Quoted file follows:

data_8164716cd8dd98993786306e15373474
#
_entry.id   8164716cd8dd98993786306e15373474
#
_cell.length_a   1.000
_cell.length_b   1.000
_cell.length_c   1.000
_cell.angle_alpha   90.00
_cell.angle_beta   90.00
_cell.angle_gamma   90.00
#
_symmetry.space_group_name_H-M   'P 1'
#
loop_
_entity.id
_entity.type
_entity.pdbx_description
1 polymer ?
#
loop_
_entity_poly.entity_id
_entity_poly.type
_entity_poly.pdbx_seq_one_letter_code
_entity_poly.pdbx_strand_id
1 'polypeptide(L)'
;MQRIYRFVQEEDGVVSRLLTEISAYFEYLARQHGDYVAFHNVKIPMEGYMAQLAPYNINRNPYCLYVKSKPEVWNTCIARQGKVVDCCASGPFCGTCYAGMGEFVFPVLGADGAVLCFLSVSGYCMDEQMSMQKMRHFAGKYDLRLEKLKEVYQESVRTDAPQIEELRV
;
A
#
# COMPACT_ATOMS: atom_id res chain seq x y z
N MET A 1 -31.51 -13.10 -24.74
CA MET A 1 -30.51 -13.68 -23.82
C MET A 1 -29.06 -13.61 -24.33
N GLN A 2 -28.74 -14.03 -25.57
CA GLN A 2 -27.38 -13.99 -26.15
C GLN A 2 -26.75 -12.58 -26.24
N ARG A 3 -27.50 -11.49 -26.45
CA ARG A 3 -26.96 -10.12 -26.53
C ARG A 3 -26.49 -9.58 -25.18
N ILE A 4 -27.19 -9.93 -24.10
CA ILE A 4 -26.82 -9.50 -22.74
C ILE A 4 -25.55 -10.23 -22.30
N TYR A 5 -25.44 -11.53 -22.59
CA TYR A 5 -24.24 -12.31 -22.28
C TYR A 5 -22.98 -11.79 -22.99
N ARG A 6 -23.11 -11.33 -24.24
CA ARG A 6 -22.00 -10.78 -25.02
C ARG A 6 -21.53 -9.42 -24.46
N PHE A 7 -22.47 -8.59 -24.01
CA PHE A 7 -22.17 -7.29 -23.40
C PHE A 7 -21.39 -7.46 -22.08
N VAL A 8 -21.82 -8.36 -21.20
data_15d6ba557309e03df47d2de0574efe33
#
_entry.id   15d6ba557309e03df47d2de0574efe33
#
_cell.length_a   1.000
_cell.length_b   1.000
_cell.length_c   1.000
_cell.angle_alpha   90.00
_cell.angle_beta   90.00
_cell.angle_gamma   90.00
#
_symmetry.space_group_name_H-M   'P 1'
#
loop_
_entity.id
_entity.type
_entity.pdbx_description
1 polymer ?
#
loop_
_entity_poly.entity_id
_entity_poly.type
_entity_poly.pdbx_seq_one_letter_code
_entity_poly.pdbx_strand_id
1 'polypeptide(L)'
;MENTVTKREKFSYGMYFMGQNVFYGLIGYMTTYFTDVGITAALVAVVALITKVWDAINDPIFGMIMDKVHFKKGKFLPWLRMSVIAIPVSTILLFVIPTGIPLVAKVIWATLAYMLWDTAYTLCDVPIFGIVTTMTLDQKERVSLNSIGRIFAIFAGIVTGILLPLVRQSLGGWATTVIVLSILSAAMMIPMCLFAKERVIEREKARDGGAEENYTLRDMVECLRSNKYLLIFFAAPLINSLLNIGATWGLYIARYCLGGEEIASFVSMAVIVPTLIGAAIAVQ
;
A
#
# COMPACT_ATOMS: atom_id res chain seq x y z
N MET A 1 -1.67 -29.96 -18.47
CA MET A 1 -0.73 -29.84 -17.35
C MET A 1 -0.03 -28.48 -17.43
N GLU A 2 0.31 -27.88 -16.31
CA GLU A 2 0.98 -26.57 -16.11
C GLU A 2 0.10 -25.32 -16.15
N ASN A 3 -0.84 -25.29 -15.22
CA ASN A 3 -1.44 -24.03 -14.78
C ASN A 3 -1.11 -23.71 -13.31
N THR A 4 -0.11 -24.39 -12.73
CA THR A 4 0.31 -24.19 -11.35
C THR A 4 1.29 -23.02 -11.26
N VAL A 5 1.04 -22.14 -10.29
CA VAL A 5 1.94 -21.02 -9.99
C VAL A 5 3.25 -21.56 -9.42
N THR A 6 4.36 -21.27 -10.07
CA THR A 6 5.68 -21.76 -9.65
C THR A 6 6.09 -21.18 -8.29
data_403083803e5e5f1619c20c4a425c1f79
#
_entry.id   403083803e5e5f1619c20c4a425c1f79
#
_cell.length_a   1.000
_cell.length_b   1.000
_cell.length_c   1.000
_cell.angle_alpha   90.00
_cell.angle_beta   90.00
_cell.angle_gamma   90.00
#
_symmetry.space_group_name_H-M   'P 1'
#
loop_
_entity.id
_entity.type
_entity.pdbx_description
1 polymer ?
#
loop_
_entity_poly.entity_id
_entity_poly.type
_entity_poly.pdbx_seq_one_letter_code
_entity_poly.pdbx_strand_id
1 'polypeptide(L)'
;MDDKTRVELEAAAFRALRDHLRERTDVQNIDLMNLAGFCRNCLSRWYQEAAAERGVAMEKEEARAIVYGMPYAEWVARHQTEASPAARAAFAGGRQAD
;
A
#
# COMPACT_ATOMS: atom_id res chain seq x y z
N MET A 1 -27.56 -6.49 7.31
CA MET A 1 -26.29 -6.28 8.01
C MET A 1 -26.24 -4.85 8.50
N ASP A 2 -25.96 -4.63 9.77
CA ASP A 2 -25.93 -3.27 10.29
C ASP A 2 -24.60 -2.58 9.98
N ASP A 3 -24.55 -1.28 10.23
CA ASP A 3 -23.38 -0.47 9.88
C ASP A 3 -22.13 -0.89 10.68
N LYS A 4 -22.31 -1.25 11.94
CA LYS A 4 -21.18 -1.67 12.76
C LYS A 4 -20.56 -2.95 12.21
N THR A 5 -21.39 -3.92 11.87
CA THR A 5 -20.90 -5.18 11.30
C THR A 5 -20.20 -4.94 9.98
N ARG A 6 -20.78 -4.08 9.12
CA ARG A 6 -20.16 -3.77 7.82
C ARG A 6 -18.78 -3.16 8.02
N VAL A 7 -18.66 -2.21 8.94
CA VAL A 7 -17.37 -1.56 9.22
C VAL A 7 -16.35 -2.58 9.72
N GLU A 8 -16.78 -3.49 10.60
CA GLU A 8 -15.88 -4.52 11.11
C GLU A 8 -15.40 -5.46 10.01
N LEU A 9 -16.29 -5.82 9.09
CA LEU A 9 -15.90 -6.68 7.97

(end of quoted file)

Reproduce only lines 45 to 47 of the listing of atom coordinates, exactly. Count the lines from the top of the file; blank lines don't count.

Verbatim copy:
C TYR A 5 -22.98 -11.79 -22.99
N ARG A 6 -23.11 -11.33 -24.24
CA ARG A 6 -22.00 -10.78 -25.02